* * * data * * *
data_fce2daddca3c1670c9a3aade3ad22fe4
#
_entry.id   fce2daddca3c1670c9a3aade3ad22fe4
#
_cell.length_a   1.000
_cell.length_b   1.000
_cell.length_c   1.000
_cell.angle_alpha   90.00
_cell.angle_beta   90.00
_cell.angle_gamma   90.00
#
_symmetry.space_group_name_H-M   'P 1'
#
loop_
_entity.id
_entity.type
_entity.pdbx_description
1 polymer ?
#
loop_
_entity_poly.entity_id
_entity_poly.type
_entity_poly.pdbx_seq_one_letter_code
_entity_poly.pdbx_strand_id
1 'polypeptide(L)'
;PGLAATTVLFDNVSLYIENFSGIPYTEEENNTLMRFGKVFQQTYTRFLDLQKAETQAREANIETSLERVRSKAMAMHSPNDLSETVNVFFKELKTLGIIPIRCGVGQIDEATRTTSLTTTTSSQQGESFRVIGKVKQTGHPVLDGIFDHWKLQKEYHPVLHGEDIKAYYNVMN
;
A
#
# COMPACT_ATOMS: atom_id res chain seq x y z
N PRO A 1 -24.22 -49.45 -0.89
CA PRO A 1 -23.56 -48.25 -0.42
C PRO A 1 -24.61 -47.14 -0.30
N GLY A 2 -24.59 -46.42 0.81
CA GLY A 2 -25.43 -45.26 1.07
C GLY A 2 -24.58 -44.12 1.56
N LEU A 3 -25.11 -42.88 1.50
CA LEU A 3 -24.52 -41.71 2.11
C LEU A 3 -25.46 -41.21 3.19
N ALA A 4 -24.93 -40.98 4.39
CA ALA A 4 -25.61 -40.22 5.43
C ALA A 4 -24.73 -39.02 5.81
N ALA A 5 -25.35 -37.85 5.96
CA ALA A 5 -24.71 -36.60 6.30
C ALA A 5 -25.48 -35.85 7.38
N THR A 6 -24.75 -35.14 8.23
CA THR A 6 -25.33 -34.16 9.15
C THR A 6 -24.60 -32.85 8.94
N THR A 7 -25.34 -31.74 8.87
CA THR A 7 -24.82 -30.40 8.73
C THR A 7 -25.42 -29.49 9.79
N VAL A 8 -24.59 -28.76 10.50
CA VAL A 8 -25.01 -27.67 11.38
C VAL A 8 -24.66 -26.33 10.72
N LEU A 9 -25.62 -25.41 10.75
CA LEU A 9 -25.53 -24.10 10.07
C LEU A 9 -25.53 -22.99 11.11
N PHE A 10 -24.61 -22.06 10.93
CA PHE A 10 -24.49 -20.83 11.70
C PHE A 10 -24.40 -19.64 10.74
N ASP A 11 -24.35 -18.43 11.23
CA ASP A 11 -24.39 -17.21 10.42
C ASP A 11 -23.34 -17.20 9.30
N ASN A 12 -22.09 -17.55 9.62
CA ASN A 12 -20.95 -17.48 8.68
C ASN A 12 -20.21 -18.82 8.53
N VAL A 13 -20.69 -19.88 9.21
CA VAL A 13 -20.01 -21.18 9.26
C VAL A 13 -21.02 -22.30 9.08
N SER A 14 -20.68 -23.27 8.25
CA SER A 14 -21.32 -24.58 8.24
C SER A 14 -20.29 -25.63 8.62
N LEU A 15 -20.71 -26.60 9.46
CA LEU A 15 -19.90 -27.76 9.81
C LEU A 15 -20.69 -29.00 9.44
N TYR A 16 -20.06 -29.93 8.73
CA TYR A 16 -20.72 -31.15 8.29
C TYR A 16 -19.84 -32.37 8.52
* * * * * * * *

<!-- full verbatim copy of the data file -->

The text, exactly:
data_fce2daddca3c1670c9a3aade3ad22fe4
#
_entry.id   fce2daddca3c1670c9a3aade3ad22fe4
#
_cell.length_a   1.000
_cell.length_b   1.000
_cell.length_c   1.000
_cell.angle_alpha   90.00
_cell.angle_beta   90.00
_cell.angle_gamma   90.00
#
_symmetry.space_group_name_H-M   'P 1'
#
loop_
_entity.id
_entity.type
_entity.pdbx_description
1 polymer ?
#
loop_
_entity_poly.entity_id
_entity_poly.type
_entity_poly.pdbx_seq_one_letter_code
_entity_poly.pdbx_strand_id
1 'polypeptide(L)'
;PGLAATTVLFDNVSLYIENFSGIPYTEEENNTLMRFGKVFQQTYTRFLDLQKAETQAREANIETSLERVRSKAMAMHSPNDLSETVNVFFKELKTLGIIPIRCGVGQIDEATRTTSLTTTTSSQQGESFRVIGKVKQTGHPVLDGIFDHWKLQKEYHPVLHGEDIKAYYNVMN
;
A
#
# COMPACT_ATOMS: atom_id res chain seq x y z
N PRO A 1 -24.22 -49.45 -0.89
CA PRO A 1 -23.56 -48.25 -0.42
C PRO A 1 -24.61 -47.14 -0.30
N GLY A 2 -24.59 -46.42 0.81
CA GLY A 2 -25.43 -45.26 1.07
C GLY A 2 -24.58 -44.12 1.56
N LEU A 3 -25.11 -42.88 1.50
CA LEU A 3 -24.52 -41.71 2.11
C LEU A 3 -25.46 -41.21 3.19
N ALA A 4 -24.93 -40.98 4.39
CA ALA A 4 -25.61 -40.22 5.43
C ALA A 4 -24.73 -39.02 5.81
N ALA A 5 -25.35 -37.85 5.96
CA ALA A 5 -24.71 -36.60 6.30
C ALA A 5 -25.48 -35.85 7.38
N THR A 6 -24.75 -35.14 8.23
CA THR A 6 -25.33 -34.16 9.15
C THR A 6 -24.60 -32.85 8.94
N THR A 7 -25.34 -31.74 8.87
CA THR A 7 -24.82 -30.40 8.73
C THR A 7 -25.42 -29.49 9.79
N VAL A 8 -24.59 -28.76 10.50
CA VAL A 8 -25.01 -27.67 11.38
C VAL A 8 -24.66 -26.33 10.72
N LEU A 9 -25.62 -25.41 10.75
CA LEU A 9 -25.53 -24.10 10.07
C LEU A 9 -25.53 -22.99 11.11
N PHE A 10 -24.61 -22.06 10.93
CA PHE A 10 -24.49 -20.83 11.70
C PHE A 10 -24.40 -19.64 10.74
N ASP A 11 -24.35 -18.43 11.23
CA ASP A 11 -24.39 -17.21 10.42
C ASP A 11 -23.34 -17.20 9.30
N ASN A 12 -22.09 -17.55 9.62
CA ASN A 12 -20.95 -17.48 8.68
C ASN A 12 -20.21 -18.82 8.53
N VAL A 13 -20.69 -19.88 9.21
CA VAL A 13 -20.01 -21.18 9.26
C VAL A 13 -21.02 -22.30 9.08
N SER A 14 -20.68 -23.27 8.25
CA SER A 14 -21.32 -24.58 8.24
C SER A 14 -20.29 -25.63 8.62
N LEU A 15 -20.71 -26.60 9.46
CA LEU A 15 -19.90 -27.76 9.81
C LEU A 15 -20.69 -29.00 9.44
N TYR A 16 -20.06 -29.93 8.73
CA TYR A 16 -20.72 -31.15 8.29
C TYR A 16 -19.84 -32.37 8.52